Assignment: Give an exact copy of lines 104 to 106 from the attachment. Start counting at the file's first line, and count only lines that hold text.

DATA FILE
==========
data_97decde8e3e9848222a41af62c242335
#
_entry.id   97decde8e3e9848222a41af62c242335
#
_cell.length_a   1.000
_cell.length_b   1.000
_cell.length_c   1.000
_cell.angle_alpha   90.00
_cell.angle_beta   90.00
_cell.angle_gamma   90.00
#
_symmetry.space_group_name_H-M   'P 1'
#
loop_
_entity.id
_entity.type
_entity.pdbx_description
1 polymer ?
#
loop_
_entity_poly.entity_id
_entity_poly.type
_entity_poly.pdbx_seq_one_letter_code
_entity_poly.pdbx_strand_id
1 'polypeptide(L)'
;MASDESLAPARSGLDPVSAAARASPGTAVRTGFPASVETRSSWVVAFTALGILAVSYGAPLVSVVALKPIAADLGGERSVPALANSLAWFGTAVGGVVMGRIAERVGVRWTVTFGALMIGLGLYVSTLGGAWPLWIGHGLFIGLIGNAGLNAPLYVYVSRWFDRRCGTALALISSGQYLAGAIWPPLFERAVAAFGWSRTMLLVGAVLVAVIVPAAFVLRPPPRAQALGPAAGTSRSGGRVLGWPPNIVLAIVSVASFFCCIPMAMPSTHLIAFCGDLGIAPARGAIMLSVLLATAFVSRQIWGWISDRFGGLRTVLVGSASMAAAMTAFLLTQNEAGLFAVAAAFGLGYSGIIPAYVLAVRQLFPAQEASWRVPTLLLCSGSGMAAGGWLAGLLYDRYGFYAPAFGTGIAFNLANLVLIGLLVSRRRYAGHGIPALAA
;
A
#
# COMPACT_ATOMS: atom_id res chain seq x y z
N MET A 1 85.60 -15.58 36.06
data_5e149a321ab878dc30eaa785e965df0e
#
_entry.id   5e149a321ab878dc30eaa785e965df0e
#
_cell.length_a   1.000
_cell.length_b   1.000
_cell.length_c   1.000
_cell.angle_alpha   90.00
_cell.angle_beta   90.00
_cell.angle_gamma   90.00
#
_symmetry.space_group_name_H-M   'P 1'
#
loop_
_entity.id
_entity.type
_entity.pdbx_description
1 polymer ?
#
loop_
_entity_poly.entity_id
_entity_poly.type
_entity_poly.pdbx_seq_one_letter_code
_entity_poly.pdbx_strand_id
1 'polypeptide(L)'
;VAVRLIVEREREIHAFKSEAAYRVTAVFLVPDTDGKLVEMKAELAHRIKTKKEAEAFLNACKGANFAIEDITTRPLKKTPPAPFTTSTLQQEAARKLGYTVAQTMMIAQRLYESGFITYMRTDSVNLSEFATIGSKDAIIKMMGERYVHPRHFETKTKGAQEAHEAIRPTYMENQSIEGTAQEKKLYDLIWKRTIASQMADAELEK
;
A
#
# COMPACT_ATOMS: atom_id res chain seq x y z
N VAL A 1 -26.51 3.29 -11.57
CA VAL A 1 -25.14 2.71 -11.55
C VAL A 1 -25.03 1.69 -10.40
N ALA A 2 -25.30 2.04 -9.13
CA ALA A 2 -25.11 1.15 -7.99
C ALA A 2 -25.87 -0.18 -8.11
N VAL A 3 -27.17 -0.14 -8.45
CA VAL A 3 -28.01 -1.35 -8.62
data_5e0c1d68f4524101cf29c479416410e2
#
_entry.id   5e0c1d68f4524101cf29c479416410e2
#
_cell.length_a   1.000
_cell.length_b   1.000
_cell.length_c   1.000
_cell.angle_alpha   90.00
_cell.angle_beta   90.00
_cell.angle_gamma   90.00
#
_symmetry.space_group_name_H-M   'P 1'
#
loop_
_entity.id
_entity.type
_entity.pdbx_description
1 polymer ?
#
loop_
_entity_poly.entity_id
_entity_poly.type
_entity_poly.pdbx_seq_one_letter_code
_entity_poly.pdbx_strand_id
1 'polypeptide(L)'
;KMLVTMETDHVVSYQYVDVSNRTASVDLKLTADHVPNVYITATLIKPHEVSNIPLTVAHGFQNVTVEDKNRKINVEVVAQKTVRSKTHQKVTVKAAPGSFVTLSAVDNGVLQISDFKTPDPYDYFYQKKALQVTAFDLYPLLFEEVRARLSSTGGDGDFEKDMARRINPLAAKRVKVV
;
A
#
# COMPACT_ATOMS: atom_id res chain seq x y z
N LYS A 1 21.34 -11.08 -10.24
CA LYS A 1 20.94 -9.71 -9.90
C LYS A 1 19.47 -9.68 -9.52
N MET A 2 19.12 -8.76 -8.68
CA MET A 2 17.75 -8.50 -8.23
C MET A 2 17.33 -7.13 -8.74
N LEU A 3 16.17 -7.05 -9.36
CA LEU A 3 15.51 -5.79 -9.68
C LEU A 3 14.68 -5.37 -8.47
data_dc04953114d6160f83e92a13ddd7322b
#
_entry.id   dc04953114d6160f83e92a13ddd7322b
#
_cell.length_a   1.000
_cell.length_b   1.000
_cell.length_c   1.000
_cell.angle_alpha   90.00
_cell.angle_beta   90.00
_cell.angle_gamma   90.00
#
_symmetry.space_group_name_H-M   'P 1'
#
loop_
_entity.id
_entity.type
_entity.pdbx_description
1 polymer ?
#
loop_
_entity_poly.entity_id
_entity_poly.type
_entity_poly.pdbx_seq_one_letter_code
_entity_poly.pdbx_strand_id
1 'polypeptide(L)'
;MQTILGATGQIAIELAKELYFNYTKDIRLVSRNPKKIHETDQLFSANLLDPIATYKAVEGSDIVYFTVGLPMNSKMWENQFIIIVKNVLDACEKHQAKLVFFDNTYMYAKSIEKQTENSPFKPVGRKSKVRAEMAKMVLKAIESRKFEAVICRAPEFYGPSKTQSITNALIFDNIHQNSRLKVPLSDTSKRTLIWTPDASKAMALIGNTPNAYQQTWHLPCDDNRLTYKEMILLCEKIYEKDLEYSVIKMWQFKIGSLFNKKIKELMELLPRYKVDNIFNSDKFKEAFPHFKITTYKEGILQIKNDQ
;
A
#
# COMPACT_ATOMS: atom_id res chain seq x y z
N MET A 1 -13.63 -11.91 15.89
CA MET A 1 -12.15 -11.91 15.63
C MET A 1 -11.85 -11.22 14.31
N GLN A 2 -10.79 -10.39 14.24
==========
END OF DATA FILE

CA MET A 2 17.75 -8.50 -8.23
C MET A 2 17.33 -7.13 -8.74
N LEU A 3 16.17 -7.05 -9.36